R.I.P Fats Domino, 89, Musical Legend, Rock ‘n’ Roll Hall of Famer and New Orleans Native


Mr. Domino performing in 2007 on NBC’s “Today” show. (Photo Credit: Richard Drew/AP)

Jon Pareles and William Grimes via nytimes.com

Fats Domino, the New Orleans rhythm-and-blues singer whose two-fisted boogie-woogie piano and nonchalant vocals, heard on dozens of hits, made him one of the biggest stars of the early rock ’n’ roll era, has died in Louisiana. He was 89.

His death was confirmed by his brother-in-law and former road manager Reggie Hall, who said he had no other details. Mr. Domino lived in Harvey, La., across the Mississippi River from New Orleans. Mr. Domino had more than three dozen Top 40 pop hits through the 1950s and early ’60s, among them “Blueberry Hill,”“Ain’t It a Shame” (also known as “Ain’t That a Shame,” which is the actual lyric), “I’m Walkin’,” “Blue Monday” and “Walkin’ to New Orleans.”

Throughout he displayed both the buoyant spirit of New Orleans…

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R.I.P., Cortez Kennedy

Cortez Kennedy: 23 August 1968 – 23 May 2017

Wow…I’m just shocked right now. Cortez Kennedy, who made his name with the Seattle Seahawks by playing his entire 11-year career with the team, passed away today at the age of 48. A Pro Football Hall of Fame recipient, he was a very agile and talented athlete who helped redefine the roles of a large-bodied, interior lineman. From ESPN:

Cortez Kennedy, an icon with the Seattle Seahawks who was inducted into the Pro Football Hall of Fame in 2012, has died at age 48, the Orlando (Florida) Police Department said Tuesday. Orlando police confirmed to ESPN that they are investigating the former defensive tackle’s death but said “there is nothing suspicious to report” at this time. Kennedy was a force inside, both as a run-stopper and in threatening quarterbacks. The 1992 Defensive Player of the Year made eight Pro Bowls, had 58 sacks — an unusually high total for a tackle — and spent his entire 11-season career with Seattle, starting 153 out of 167 games.”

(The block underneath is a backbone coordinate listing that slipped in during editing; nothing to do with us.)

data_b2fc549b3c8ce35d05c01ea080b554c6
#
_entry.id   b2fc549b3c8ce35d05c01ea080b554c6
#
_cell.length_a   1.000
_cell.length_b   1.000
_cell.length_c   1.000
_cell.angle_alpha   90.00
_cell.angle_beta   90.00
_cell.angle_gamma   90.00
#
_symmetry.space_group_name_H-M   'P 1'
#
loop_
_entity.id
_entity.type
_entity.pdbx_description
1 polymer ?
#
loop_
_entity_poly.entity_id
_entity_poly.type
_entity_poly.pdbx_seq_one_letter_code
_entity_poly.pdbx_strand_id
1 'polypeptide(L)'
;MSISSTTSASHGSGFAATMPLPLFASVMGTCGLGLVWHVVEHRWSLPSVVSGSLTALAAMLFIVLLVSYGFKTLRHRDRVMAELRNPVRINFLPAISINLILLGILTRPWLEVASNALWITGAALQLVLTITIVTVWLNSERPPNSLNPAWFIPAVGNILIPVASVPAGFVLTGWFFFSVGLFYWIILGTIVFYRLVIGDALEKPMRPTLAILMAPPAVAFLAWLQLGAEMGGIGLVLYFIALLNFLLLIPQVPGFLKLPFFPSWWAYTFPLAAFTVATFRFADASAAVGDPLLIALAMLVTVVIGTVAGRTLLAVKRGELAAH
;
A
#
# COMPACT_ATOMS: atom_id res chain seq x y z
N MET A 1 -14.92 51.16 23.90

He was such an impressive player to watch! His size certainly would cause opponents to underestimate his speed. He would explode off of the line with such swiftness, easily breaching the defensive line and sacking a hapless quarterback. He was an incredible man, both on and off the field. His charity work and altruism will certainly live on. Rest easy, big man – Seattle is aching tonight after two big losses in one week. It’s a bit mind-blowing, to say the least.

R.I.P., Chris Cornell…

Chris Cornell (B. Christopher John Boyle): 20 July 1964 – 17 May 2017

I’m a bit floored at the moment. I just heard about the death of Chris Cornell, frontman of the bands Audioslave and Soundgarden. Soundgarden is one of the top three bands synonymous with the genre of grunge music, and Chris Cornell was instrumental in helping launch grunge from the local Seattle stage to nationwide and international status. Nirvana and Pearl Jam are the other two which were the main powerhouses of the time; Alice In Chains, Mother Love Bone, and the Screaming Trees are others who were well-known in that scene and the circles at the time.

I was fortunate enough to see a good number of those bands in person as they were up-and-coming; they performed regularly at places like the Vogue, the Moore Theatre, and the Crocodile Café in Seattle, among other local hot spots. Chris’s voice was just as distinctive as that of Kurt Cobain or Eddie Vedder, and it had the power to move you through the emotional highs and lows of a song effortlessly.